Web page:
Preemption Doctrine in the Roberts Court. Constitutional Dual Federalism by Another Name?
RODERICK M. HILLS JR.
It is a familiar paradox of collective action that a multimember body can achieve a stable pattern of decisions that none of its members individually endorses. In the first six years of its existence, the Roberts Court has established a pattern of decisions regarding preemption of state by federal law that illustrate this paradox. The decisions follow a pattern that few of the opinions expressly acknowledge and that some justices expressly reject. Looking at what the Court does rather than at what it says, there are grounds for believing that the Court enforces judicially fashioned norms of enumerated powers and state autonomy in preemption doctrine that it refuses to enforce directly in constitutional doctrine. These norms are effectively judicially crafted common law with no obvious home in constitutional text but they might yet be functionally sensible ways of dividing powers in a federal regime all the same. They also appear to guide the Court’s preemption decisions more than any ideological commitment or sympathy for business or other interests.
What does this statutory doctrine of enumerated powers look like? In very rough and summary form, the Court treats “commercial” and “regulatory” contexts differently. As I use these terms, commercial contexts involve federal and state laws having the purpose of defining the rules for bargaining and remedies for breach of bargains, while regulatory contexts involve state and federal laws defining the baseline entitlements over which the parties bargain. I suggest that, in commercial contexts so defined, the Court’s decisions seem to favor preemption; in regulatory contexts, the decisions lean against preemption. In both contexts, the Court enforces the independence of each level of government from the other.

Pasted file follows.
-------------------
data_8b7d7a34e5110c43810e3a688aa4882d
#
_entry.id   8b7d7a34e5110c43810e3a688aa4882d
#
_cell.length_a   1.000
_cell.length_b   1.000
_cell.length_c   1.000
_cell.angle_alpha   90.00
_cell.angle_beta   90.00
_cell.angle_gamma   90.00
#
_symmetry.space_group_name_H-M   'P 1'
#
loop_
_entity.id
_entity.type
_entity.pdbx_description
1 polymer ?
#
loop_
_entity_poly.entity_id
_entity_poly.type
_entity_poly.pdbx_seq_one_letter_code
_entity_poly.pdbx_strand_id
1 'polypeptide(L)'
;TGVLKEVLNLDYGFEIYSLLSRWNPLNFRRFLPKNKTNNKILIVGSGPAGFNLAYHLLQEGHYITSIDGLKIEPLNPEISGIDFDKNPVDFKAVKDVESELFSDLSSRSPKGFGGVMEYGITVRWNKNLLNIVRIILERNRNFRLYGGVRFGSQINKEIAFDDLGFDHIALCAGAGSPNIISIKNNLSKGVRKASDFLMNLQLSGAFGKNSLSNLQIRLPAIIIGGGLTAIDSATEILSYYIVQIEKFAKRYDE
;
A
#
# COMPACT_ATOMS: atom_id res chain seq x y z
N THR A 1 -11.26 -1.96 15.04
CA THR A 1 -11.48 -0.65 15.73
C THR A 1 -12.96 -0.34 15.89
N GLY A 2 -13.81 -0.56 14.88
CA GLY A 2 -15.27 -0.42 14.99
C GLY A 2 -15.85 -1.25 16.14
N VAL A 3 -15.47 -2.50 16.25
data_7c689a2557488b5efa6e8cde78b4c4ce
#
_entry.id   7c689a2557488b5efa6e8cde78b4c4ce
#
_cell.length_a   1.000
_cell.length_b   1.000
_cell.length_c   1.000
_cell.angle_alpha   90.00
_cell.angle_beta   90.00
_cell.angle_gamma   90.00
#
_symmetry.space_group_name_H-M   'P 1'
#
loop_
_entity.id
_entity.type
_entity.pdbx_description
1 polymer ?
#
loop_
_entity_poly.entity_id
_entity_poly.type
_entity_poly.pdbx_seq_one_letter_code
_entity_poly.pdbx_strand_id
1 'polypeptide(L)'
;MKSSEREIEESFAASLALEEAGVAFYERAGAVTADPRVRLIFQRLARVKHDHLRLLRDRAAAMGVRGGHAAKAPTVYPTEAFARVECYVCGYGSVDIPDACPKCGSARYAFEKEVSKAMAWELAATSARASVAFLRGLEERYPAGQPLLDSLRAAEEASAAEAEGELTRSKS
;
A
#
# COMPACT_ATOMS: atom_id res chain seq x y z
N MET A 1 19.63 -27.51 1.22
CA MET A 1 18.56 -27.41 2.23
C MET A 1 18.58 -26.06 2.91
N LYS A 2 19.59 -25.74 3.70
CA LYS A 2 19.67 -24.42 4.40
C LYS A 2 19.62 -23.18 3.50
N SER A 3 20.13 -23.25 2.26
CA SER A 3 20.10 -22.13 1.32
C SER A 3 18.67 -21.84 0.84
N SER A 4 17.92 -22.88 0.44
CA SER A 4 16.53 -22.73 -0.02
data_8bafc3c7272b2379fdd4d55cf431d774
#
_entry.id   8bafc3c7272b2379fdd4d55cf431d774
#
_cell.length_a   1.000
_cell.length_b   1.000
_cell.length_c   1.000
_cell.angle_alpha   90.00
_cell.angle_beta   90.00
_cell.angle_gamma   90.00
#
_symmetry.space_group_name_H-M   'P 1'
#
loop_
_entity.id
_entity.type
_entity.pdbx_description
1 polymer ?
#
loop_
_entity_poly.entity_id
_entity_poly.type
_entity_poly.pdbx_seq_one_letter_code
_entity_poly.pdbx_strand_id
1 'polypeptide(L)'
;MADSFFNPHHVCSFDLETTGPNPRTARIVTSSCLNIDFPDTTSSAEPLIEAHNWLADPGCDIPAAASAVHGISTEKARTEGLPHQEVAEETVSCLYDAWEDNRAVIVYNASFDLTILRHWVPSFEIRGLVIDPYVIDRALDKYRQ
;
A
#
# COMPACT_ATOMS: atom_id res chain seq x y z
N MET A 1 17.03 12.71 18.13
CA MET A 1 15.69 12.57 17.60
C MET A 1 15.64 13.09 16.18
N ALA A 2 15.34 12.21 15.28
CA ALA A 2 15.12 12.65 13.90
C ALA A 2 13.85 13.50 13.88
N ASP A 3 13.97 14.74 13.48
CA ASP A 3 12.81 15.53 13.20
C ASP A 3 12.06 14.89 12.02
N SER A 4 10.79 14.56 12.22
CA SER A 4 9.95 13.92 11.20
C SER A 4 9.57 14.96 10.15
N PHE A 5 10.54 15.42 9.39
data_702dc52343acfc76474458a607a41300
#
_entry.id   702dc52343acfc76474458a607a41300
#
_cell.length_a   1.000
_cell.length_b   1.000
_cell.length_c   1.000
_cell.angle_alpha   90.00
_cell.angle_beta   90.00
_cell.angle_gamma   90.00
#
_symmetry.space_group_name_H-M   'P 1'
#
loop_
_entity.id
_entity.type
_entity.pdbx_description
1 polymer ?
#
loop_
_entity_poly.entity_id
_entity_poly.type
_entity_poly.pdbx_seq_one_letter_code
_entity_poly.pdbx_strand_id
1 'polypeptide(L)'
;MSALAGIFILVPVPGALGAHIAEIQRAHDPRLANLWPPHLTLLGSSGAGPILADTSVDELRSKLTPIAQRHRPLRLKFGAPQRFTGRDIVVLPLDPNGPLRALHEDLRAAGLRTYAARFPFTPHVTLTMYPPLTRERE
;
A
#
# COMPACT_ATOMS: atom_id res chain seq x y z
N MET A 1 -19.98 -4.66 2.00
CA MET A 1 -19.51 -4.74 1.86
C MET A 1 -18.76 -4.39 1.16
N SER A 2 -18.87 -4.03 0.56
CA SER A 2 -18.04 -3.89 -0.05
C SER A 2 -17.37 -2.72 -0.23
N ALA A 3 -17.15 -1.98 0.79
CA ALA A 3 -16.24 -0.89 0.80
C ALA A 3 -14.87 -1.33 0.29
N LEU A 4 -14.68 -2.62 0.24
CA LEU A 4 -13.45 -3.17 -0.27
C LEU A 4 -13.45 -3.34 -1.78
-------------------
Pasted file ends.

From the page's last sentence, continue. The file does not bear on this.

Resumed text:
Put simply, the Roberts Court’s decisions seem to follow a traditional script of dual federalism—that is, carving out separate spheres for state and federal governments and enforcing norms of mutual noninterference between these spheres. Since Edwin Corwin’s early-twentieth-century attacks on this idea of separate spheres, scholars (including myself) have generally attacked such judicial efforts to delineate spheres. But the rough-and-ready category of “traditional state concerns” that the Court deploys but never clearly defines might map onto functionally sensible principles of federalism. In particular, when the Court enforces federal statutes having the purpose of breaking down regulatory barriers to freedom of contract, then the Court plays a historically familiar and, therefore, judicially congenial role of protecting a national market from state burdens on commerce. One might also argue that preemption is less costly when the state and federal rules in question define the framework for bargaining as opposed to the assignment of entitlements. By contrast, preemption of state laws defining entitlements to health, safety, bodily integrity, and property more generally tend to raise culturally and politically divisive issues that are best handled subnationally in a federal regime. This categorization, more than any reductionist label, best explains the Roberts Court’s preemption decisions to date.